Neil Postman (Amusing Ourselves to Death: Public Discourse in the Age of Show Business)
I do not mean to imply that television news deliberately aims to deprive Americans of a coherent, contextual understanding of their world. I mean to say that when news is packaged as entertainment, that is the inevitable result. And in saying that the television news show entertains but does not inform, I am saying something far more serious than that we are being deprived of authentic information. I am saying we are losing our sense of what it means to be well informed.
Neil Postman (Amusing Ourselves to Death: Public Discourse in the Age of Show Business)
What Huxley teaches is that in the age of advanced technology, spiritual devastation is more likely to come from an enemy with a smiling face than from one whose countenance exudes suspicion and hate. In the Huxleyan prophecy, Big Brother does not watch us, by his choice. We watch him, by ours. There is no need for wardens or gates or Ministries of Truth. When a population becomes distracted by trivia, when cultural life is redefined as a perpetual round of entertainments, when serious public conversation becomes a form of baby-talk, when, in short, a people become an audience and their public business a vaudeville act, then a nation finds itself at risk; a culture-death is a clear possibility.
Neil Postman (Amusing Ourselves to Death: Public Discourse in the Age of Show Business)
For the message of television as metaphor is not only that all the world is a stage but that the stage is located in Las Vegas, Nevada.
Neil Postman (Amusing Ourselves to Death: Public Discourse in the Age of Show Business)
...there must be a sequence to learning, that perseverance and a certain measure of perspiration are indispensable, that individual pleasures must frequently be submerged in the interests of group cohesion, and that learning to be critical and to think conceptually and rigorously do not come easily to the young but are hard-fought victories.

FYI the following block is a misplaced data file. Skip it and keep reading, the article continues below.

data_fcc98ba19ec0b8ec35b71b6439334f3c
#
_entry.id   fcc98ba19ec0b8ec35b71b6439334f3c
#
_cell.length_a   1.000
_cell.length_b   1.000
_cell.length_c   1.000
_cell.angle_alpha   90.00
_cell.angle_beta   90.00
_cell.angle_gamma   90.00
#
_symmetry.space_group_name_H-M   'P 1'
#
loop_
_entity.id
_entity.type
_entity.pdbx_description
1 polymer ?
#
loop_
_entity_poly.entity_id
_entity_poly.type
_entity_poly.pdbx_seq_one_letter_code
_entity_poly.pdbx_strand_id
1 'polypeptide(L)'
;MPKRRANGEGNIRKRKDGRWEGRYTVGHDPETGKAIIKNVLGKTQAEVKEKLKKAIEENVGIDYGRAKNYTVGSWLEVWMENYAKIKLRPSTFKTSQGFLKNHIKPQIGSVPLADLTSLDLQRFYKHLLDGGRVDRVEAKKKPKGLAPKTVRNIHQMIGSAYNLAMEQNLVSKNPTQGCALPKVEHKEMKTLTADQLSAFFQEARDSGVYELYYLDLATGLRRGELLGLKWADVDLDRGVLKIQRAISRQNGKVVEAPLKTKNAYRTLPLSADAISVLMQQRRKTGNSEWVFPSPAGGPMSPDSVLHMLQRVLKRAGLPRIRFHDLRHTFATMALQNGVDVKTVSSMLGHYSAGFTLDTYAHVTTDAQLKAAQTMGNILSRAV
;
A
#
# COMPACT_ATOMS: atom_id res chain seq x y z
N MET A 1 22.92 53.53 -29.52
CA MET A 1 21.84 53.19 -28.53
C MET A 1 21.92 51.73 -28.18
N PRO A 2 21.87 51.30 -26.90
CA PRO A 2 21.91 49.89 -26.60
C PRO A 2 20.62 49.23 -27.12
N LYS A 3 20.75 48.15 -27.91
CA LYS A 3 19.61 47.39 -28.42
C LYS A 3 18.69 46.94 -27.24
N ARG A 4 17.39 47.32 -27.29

Neil Postman (Amusing Ourselves to Death: Public Discourse in the Age of Show Business)
Writing is defined as "a conversation with no one and yet with everyone.
Neil Postman (Amusing Ourselves to Death: Public Discourse in the Age of Show Business)
enchantment is the means through which we may gain access to sacredness. Entertainment is the means through which we distance ourselves from it.
Neil Postman (Amusing Ourselves to Death: Public Discourse in the Age of Show Business)
People of a television culture need “plain language” both aurally and visually, and will even go so far as to require it in some circumstances by law. The Gettysburg Address would probably have been largely incomprehensible to a 1985 audience.
Neil Postman (Amusing Ourselves to Death: Public Discourse in the Age of Show Business)
It is not necessary to conceal anything from a public insensible to contradiction and narcoticized by technological diversions
Neil Postman (Amusing Ourselves to Death: Public Discourse in the Age of Show Business)
Typography fostered the modern idea of individuality, but it destroyed the medieval sense of community and integration
Neil Postman (Amusing Ourselves to Death: Public Discourse in the Age of Show Business)
We do not measure a culture based on its output of undisguised trivialities, but what it claims as significant.
Neil Postman (Amusing Ourselves to Death: Public Discourse in the Age of Show Business)
A book is an attempt to make through permanent and to contribute to the great conversation conducted by authors of the past. […] The telegraph is suited only to the flashing of messages, each to be quickly replaced by a more up-to-date message. Facts push other facts into and then out of consciousness at speeds that neither permit nor require evaluation. (70)